Today we will talk about a very common topic that usually goes unnoticed and ignored both by the dentist and the patients. Our topic today is bruxism (teeth grinding) and clenching.

What are the difference between these two?

Clenching is when you’re squeezing your teeth and jaw tightly together, while bruxism is grinding the teeth against each other with movement right and left. These two share similar signs and symptoms that are very helpful for us to diagnose the situation, and help us to stop it or treat the further damage to the teeth.

Signs and symptoms for bruxism and clenching are usually similar with each other. The most common ones as worn out and sizable edges and cusps of the back teeth and front teeth, gum rescissions and cervical abfractions. Abfraction is when the enamel is lost, broken off and the dentine which is the sensitive part of the tooth is exposed. These two conditions both gum rescissions and abfractions do cause teeth sensitivity.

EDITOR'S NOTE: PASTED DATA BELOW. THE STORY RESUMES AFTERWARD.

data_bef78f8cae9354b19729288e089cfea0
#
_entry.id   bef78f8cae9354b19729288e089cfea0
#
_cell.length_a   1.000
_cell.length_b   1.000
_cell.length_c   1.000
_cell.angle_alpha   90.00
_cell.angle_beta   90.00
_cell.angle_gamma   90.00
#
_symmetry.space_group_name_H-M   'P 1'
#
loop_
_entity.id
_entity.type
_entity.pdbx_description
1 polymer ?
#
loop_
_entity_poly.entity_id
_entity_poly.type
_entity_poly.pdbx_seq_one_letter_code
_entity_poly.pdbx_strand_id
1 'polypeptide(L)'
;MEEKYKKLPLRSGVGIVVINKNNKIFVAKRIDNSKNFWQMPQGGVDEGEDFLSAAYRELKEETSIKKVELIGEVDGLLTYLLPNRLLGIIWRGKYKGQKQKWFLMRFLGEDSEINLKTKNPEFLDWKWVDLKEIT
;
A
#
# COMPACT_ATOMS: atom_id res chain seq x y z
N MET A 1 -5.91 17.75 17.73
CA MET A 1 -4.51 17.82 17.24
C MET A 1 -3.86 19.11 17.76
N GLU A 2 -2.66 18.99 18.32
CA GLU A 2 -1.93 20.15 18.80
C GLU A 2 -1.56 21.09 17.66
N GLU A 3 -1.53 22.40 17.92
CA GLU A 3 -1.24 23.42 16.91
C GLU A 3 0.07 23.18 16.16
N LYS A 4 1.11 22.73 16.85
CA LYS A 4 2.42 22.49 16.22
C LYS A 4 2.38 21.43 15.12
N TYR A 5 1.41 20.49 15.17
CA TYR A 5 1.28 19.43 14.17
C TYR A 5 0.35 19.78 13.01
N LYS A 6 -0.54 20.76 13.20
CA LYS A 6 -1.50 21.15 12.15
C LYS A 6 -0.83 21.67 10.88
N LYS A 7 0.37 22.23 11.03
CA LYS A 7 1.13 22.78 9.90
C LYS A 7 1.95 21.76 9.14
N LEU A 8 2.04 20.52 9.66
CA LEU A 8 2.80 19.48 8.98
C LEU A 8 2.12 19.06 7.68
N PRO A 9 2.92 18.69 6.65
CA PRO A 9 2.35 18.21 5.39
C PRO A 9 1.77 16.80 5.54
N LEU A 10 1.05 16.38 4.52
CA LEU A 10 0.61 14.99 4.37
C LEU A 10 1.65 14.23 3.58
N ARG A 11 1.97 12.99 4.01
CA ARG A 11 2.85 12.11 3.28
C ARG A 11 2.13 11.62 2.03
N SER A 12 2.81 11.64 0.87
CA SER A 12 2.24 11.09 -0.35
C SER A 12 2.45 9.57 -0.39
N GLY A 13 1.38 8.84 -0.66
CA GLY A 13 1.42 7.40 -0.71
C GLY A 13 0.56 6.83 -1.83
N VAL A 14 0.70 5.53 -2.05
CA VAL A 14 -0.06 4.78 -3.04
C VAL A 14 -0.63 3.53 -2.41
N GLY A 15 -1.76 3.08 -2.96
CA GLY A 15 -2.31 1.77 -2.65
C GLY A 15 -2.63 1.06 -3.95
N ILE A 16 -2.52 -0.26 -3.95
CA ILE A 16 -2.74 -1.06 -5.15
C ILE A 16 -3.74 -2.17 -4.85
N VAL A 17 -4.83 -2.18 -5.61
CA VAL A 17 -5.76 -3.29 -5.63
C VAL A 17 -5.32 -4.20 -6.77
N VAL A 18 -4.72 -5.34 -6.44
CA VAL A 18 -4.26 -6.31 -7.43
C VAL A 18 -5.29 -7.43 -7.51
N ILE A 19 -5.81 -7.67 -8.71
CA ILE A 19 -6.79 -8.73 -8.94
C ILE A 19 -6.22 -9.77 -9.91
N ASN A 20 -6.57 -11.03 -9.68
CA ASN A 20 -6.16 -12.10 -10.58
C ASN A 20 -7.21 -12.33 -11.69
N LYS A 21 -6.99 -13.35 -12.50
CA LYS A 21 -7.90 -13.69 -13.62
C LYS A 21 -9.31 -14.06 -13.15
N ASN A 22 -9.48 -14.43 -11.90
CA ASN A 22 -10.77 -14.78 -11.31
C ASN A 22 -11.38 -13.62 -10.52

Non-dental related issues could be hypertrophied muscles of the face, especially masseter and temporalis muscle; chronic facial pain and headaches especially in the morning and also during out the day. Grinding can happen silently. That means you are not aware of it and even your sleeping partner does not hear that you’re grinding your teeth. But even sometimes it could be too loud that another person in your next room can hear that you’re grinding your teeth against each other.

Let’s talk about the night guards that help us how to prevent the further damage the teeth, gums, joints, and the facial muscles.

We have two types of night guard.

One is the full coverage night guard. It’s very soft, flexible, and easy to wear. And when the patient wears this, they are protecting the teeth from grinding. But still there is constant pressure and activity happening on the joints and the muscles. So some symptoms such as headaches the chronic facial pains which usually is seen in the mornings still persist.

The second type of the night guard is NTI (nociceptive trigeminal inhibition). This is a piece of acrylic. It’s very tiny very small. This is also very easy to wear. It usually fits on the four front teeth. And when the patient wears it, the back teeth are completely out of bite and occlusion. And there is no bite force on the joint and muscles. So at the same time we are protecting the teeth, the gums, our temporomandibular joint, and the muscles of temporalis, and especially the masseter muscles.

Hope this topic was useful for you.

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